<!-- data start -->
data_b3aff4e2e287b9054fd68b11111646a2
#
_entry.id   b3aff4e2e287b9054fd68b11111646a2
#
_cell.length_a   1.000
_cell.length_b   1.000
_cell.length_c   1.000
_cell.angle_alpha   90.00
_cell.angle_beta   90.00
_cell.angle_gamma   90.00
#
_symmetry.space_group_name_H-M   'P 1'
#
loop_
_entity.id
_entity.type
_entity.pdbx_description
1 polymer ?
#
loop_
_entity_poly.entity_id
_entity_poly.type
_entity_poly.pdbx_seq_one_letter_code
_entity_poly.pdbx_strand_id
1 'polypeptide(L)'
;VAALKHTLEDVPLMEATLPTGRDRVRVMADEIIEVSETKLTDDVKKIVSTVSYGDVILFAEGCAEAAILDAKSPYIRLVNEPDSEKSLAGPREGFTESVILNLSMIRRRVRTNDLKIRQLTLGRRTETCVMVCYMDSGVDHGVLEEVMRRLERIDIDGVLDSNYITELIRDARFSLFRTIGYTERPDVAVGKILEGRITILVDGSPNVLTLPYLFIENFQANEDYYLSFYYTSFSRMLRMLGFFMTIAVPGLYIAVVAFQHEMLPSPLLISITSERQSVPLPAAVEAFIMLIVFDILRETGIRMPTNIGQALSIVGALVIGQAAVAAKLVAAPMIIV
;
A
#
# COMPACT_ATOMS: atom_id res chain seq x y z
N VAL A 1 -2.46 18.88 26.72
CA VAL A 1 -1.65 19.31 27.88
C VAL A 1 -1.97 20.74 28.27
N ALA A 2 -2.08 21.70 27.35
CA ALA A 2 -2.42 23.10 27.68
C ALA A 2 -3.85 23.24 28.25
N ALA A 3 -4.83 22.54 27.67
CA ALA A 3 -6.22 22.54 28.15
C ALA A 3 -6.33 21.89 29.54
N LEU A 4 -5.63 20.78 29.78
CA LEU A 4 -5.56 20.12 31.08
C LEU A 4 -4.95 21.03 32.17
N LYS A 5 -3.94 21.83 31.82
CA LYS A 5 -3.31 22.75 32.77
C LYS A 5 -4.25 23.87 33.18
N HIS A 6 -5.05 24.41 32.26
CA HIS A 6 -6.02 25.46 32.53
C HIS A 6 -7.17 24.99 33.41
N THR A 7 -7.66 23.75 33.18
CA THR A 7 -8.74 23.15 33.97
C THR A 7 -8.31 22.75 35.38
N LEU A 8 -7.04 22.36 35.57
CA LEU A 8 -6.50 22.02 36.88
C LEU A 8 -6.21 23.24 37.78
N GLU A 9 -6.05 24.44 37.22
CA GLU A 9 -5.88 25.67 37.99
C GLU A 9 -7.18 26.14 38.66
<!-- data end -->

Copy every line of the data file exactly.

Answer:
data_b3aff4e2e287b9054fd68b11111646a2
#
_entry.id   b3aff4e2e287b9054fd68b11111646a2
#
_cell.length_a   1.000
_cell.length_b   1.000
_cell.length_c   1.000
_cell.angle_alpha   90.00
_cell.angle_beta   90.00
_cell.angle_gamma   90.00
#
_symmetry.space_group_name_H-M   'P 1'
#
loop_
_entity.id
_entity.type
_entity.pdbx_description
1 polymer ?
#
loop_
_entity_poly.entity_id
_entity_poly.type
_entity_poly.pdbx_seq_one_letter_code
_entity_poly.pdbx_strand_id
1 'polypeptide(L)'
;VAALKHTLEDVPLMEATLPTGRDRVRVMADEIIEVSETKLTDDVKKIVSTVSYGDVILFAEGCAEAAILDAKSPYIRLVNEPDSEKSLAGPREGFTESVILNLSMIRRRVRTNDLKIRQLTLGRRTETCVMVCYMDSGVDHGVLEEVMRRLERIDIDGVLDSNYITELIRDARFSLFRTIGYTERPDVAVGKILEGRITILVDGSPNVLTLPYLFIENFQANEDYYLSFYYTSFSRMLRMLGFFMTIAVPGLYIAVVAFQHEMLPSPLLISITSERQSVPLPAAVEAFIMLIVFDILRETGIRMPTNIGQALSIVGALVIGQAAVAAKLVAAPMIIV
;
A
#
# COMPACT_ATOMS: atom_id res chain seq x y z
N VAL A 1 -2.46 18.88 26.72
CA VAL A 1 -1.65 19.31 27.88
C VAL A 1 -1.97 20.74 28.27
N ALA A 2 -2.08 21.70 27.35
CA ALA A 2 -2.42 23.10 27.68
C ALA A 2 -3.85 23.24 28.25
N ALA A 3 -4.83 22.54 27.67
CA ALA A 3 -6.22 22.54 28.15
C ALA A 3 -6.33 21.89 29.54
N LEU A 4 -5.63 20.78 29.78
CA LEU A 4 -5.56 20.12 31.08
C LEU A 4 -4.95 21.03 32.17
N LYS A 5 -3.94 21.83 31.82
CA LYS A 5 -3.31 22.75 32.77
C LYS A 5 -4.25 23.87 33.18
N HIS A 6 -5.05 24.41 32.26
CA HIS A 6 -6.02 25.46 32.53
C HIS A 6 -7.17 24.99 33.41
N THR A 7 -7.66 23.75 33.18
CA THR A 7 -8.74 23.15 33.97
C THR A 7 -8.31 22.75 35.38
N LEU A 8 -7.04 22.36 35.57
CA LEU A 8 -6.50 22.02 36.88
C LEU A 8 -6.21 23.24 37.78
N GLU A 9 -6.05 24.44 37.22
CA GLU A 9 -5.88 25.67 37.99
C GLU A 9 -7.18 26.14 38.66